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Methods for Evaluation of a Snake Venom-Derived Disintegrin in Animal Models of Human Cancer

  • Stephen D. Swenson
  • Catalina Silva-Hirschberg
  • Francis S. MarklandEmail author
Protocol
Part of the Methods in Molecular Biology book series (MIMB, volume 2068)

Abstract

Integrin targeting has been shown to be an effective approach for anticancer therapy. We engineered a recombinant disintegrin, vicrostatin (VCN), that binds with high affinity and specificity to the Arg-Gly-Asp (RGD) class of integrins, including αvβ3, αvβ5, and α5β1, involved in tumor invasion and metastasis. We used three different delivery modalities to examine anticancer activity of VCN in mouse models of human ovarian cancer, glioma, and prostate cancer. A female mouse model was used to examine the treatment of established ovarian cancer (OC) using VCN delivered intraperitoneally (IP) weekly either in saline or impregnated in a viscoelastic gel. SKOV3luc cells (a human OC cell line) were directly injected IP into immunodeficient mice. We also examined the antitumor activity of radioiodinated VCN delivered intravenously in a human glioma model in nude mice. We evaluated the effectiveness of 131I-VCN in combination with the DNA alkylating agent temozolomide in limiting glioma growth. Finally, treatment of a bone metastatic model of human prostate cancer (PC) in immunodeficient mice was examined using a liposomal formulation of VCN (LVCN) delivered intravenously. Human PC cells were suspended in a solution of Matrigel and injected into the left tibia of immunodeficient mice. Diameters of both the left and right (control) tibias were measured by caliper repeatedly after VCN treatment was initiated.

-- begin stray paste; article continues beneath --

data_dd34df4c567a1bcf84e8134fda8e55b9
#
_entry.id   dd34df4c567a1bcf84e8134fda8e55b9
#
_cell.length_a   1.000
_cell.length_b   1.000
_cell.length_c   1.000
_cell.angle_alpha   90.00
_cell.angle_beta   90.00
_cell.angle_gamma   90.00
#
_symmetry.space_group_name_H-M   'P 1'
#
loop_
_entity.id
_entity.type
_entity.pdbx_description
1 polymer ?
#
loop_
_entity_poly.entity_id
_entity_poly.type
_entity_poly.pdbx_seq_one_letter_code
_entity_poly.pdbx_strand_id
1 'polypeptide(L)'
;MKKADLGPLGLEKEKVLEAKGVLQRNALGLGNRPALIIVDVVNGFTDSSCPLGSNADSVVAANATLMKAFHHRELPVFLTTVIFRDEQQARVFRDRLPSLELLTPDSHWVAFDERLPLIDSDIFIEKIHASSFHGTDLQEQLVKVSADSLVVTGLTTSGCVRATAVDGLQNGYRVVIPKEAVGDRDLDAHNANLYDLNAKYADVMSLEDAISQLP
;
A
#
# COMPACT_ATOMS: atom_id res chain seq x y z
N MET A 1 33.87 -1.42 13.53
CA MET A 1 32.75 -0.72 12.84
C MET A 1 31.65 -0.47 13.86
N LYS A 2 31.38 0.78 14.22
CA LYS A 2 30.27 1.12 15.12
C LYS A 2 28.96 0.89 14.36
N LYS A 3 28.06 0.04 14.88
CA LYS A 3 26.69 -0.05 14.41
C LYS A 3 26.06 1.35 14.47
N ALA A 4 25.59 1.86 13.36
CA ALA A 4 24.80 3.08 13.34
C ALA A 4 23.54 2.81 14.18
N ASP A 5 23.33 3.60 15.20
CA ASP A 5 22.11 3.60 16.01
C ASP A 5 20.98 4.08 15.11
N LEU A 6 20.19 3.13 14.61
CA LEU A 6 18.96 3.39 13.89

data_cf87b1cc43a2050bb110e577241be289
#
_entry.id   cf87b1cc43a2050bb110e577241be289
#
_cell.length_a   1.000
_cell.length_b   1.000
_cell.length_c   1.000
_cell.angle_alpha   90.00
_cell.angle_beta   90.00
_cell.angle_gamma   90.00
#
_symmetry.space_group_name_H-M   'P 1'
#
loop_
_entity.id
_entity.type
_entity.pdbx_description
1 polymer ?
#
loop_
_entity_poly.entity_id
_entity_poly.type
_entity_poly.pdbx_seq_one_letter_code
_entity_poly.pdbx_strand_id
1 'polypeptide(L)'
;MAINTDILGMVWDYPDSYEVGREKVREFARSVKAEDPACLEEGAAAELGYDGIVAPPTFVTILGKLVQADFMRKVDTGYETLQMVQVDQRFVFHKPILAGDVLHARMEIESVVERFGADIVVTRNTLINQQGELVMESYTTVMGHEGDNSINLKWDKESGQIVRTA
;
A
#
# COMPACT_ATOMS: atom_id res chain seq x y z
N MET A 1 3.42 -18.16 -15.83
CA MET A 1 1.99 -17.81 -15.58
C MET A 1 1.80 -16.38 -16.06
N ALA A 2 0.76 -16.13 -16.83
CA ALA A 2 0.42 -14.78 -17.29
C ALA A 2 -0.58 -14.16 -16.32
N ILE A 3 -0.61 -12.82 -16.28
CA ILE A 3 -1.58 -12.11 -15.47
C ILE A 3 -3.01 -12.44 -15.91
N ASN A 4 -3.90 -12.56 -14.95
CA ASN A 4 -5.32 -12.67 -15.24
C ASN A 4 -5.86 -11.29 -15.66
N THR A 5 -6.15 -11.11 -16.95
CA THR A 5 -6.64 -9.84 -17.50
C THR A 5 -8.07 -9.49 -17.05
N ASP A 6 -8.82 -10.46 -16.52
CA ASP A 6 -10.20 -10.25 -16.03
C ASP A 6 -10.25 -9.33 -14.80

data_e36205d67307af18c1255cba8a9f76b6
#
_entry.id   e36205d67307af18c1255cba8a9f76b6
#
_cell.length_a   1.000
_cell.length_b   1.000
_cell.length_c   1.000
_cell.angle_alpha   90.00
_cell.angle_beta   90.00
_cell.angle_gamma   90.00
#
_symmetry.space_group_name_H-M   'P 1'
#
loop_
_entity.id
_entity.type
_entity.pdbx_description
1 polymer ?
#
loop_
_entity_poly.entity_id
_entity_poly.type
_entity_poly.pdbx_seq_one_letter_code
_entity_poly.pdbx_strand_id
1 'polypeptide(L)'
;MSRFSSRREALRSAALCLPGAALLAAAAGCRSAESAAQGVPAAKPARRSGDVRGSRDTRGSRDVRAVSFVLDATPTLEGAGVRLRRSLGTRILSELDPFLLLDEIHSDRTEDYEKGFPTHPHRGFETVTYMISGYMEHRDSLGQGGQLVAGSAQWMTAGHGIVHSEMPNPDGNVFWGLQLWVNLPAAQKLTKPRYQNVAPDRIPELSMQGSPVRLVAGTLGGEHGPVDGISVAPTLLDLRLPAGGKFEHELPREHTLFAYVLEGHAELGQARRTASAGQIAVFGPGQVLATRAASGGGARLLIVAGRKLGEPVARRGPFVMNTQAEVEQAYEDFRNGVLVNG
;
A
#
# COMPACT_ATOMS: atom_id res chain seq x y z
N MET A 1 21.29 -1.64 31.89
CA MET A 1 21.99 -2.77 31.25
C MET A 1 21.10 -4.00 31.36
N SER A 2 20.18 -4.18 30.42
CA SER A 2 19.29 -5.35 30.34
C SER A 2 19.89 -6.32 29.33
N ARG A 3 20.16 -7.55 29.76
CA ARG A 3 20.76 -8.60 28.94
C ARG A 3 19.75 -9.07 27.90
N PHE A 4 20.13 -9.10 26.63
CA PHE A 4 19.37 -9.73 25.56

Key words

Ovarian cancer Glioma Prostate cancer Integrins Disintegrins Animal models 

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Copyright information

© Springer Science+Business Media, LLC, part of Springer Nature 2020

Authors and Affiliations

  • Stephen D. Swenson
    • 1
    • 2
  • Catalina Silva-Hirschberg
    • 3
    • 4
  • Francis S. Markland
    • 1
    • 5
    Email author
  1. 1.Department of Biochemistry and Molecular Medicine, Keck School of MedicineUniversity of Southern CaliforniaLos AngelesUSA
  2. 2.Department of Neurological Surgery, Keck School of MedicineUniversity of Southern CaliforniaLos AngelesUSA
  3. 3.Department of Molecular Microbiology and Immunology, Keck School of MedicineUniversity of Southern CaliforniaLos AngelesUSA
  4. 4.Primary Speciality Center San LazaroSantiagoUSA
  5. 5.Norris Comprehensive Cancer Center, Keck School of MedicineUniversity of Southern CaliforniaLos AngelesUSA

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